Jaclyn and Cole, who met three years ago when he appeared in a Charlie’s Angels episode, tested their relationship during a two-year courtship, during which they refused to live together as do many modern Hollywood couples. They kept their separate homes and took different hotel rooms when they traveled together. Days before their marriage in New York, they took two rooms at the St. Regis Hotel. Both Jaclyn and Cole, who is 39, had survived previous marriages and divorces and, therefore, were in no hurry to compromise their individual lifestyles; at least not until they were certain of their feelings for each other. And both govern their lives by rigid, traditional moral values, which precluded their becoming roommates.

There also were important and thorny considerations involving their marriage. Dennis’ son would be living with them. No small obstacle was Jaclyn’s status as a superstar, while Dennis, although a successful and busy actor, was not nearly so well known. Dennis was aware that Jaclyn has an unusually close relationship with her mother and father, who live in Houston. She wanted their approval and approbation of her second marriage but knew they weren’t particularly partial to actors.

Surveying her marriage, Jaclyn says, she can’t remember being so happy and fulfilled, despite the initial dilemmas. But, she adds thoughtfully, “We’ve both been working at it.”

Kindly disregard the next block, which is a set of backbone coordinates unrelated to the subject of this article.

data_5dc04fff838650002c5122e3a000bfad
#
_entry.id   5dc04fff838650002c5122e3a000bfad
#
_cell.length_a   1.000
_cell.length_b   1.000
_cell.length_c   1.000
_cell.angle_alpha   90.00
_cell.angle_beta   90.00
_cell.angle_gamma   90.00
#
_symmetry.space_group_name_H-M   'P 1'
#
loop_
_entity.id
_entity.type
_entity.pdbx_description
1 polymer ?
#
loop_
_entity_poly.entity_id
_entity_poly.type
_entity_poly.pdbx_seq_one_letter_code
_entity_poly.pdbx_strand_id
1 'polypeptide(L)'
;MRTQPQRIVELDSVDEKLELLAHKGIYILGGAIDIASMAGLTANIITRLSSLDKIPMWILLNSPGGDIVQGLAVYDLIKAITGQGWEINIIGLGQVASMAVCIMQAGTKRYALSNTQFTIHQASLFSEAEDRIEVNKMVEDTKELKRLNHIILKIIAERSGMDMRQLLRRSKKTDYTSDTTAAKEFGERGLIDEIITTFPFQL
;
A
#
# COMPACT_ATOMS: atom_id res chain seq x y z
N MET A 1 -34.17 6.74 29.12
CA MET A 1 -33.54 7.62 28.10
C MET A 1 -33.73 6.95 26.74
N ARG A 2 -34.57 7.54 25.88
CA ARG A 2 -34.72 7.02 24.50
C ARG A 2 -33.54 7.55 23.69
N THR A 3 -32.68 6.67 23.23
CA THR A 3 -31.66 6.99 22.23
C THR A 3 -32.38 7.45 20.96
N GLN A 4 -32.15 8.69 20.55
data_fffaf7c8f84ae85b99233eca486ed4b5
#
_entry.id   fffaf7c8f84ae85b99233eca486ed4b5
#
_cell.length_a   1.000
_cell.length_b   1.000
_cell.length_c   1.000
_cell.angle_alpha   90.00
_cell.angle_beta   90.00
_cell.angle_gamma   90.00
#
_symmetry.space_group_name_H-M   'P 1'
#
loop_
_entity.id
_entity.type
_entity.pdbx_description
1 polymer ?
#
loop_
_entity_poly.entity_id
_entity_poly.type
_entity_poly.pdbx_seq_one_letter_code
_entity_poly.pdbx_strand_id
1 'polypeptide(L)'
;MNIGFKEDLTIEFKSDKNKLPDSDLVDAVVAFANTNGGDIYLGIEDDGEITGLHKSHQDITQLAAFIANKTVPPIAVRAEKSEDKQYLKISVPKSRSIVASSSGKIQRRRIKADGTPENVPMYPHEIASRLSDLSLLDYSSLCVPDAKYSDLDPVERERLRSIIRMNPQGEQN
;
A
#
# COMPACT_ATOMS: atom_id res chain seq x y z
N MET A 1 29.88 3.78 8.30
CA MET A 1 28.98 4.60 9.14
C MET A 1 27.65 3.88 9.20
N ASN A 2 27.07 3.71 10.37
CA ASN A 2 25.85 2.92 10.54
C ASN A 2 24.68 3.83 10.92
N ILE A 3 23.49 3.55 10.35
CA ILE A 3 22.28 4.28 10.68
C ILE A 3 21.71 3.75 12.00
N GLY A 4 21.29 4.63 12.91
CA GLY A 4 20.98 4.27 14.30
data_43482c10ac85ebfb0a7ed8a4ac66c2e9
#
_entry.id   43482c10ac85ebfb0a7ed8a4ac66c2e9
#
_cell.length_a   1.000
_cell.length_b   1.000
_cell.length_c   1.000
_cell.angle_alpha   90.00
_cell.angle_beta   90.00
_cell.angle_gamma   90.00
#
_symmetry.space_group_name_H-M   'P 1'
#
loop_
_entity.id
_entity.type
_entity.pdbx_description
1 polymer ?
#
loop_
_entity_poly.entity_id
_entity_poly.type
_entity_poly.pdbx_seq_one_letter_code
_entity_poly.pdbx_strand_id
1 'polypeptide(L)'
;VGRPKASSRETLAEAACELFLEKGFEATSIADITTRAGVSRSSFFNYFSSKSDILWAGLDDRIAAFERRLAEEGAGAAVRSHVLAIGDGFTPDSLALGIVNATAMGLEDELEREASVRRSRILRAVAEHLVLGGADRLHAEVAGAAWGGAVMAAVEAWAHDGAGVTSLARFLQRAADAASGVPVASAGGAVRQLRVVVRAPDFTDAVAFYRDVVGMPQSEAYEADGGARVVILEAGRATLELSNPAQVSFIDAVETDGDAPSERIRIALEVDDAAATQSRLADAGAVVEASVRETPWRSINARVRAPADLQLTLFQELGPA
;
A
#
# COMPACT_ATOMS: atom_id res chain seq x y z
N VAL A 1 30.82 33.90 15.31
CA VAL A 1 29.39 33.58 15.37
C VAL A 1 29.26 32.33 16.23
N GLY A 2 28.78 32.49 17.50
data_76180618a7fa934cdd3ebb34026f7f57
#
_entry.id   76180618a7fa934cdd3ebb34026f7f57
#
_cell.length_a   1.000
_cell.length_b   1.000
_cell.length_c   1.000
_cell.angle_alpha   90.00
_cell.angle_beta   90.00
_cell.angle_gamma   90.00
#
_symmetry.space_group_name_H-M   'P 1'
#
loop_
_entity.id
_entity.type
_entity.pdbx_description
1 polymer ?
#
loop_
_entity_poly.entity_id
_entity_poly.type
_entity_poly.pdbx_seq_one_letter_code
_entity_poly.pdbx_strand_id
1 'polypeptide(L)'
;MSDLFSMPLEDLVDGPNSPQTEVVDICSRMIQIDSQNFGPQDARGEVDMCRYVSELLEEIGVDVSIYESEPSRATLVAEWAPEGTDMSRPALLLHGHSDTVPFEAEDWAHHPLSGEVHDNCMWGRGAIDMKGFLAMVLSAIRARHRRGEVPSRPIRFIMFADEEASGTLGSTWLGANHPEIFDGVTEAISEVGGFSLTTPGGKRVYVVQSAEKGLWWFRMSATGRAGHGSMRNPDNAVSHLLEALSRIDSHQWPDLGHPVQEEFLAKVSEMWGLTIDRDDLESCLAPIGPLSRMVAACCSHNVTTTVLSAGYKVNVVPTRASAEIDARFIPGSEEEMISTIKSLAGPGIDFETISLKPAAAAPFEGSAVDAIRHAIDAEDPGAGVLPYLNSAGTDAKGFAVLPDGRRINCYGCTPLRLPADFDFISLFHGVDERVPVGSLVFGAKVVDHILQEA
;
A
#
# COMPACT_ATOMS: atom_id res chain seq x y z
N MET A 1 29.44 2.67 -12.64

Her first and perhaps more dramatic adjustment was becoming the instant stepmother to Joey. “It wasn’t Dennis’ relationship with Joey that really decided me on marriage,” Jaclyn said. “While we were dating, I saw that Dennis gave such care and love and time to Joey, and I knew what sort of man he really was. At that time Dennis and Joey didn’t live together. But Dennis spent weekends with him – quality time, devoting hours talking things over, playing tennis together. Joey is everything to him and Dennis wants the best for his son. Now that we all live together I’ve formed a very close relationship with Joey. He listens to me and respects me, but it’s not that I can come in and be a mother to him. Joey has an excellent mother and she instilled some wonderful values in him. She lives in San Francisco with her new husband.

“Joey has added a dimension to my life. It’s great having a young person in the house. A lot of people reacted negatively to the news that Joey would be living with us. You know, ‘How are you going to cope with that?’ It’s a natural attitude because so many children resent a new mother or a new father. And there’s the problem of the new spouse resenting the child of a previous marriage. We don’t have those attitudes. Joey is somebody I can sit down and talk to. He’s very mature. His personality was already formed when we met. He wants to become a tennis pro, so physically he takes very good care of himself. It’s not like I’m having to deal with some wild kid who’s swinging around town smoking grass.”

Sometimes peacemaker

Jaclyn sometimes acts as a peacemaker between father and son on those rare occasions when they argue. Recently, Dennis brought Joey to task for failing to take care of a minor chore and Joey’s answer was flip. Dennis, a strict disciplinarian, did not take the flippancy lightly and let his son know about it.

“For a couple of days they didn’t speak to one another,” Jaclyn said, smiling. “That’s really unusual they spend hours together in ‘their’ room, where they mess around with all sorts of tape and video equipment and watch TV on one of those big, huge sets. I couldn’t stand the silence, so I asked Dennis, ‘Are we really going to go on not talking?’ I learned that parents always wait for the kid to make the first move. Then I took the matter up with Joey. He said for the first time he didn’t feel he was in the wrong. But he finally gave in after about three days and everything worked out well.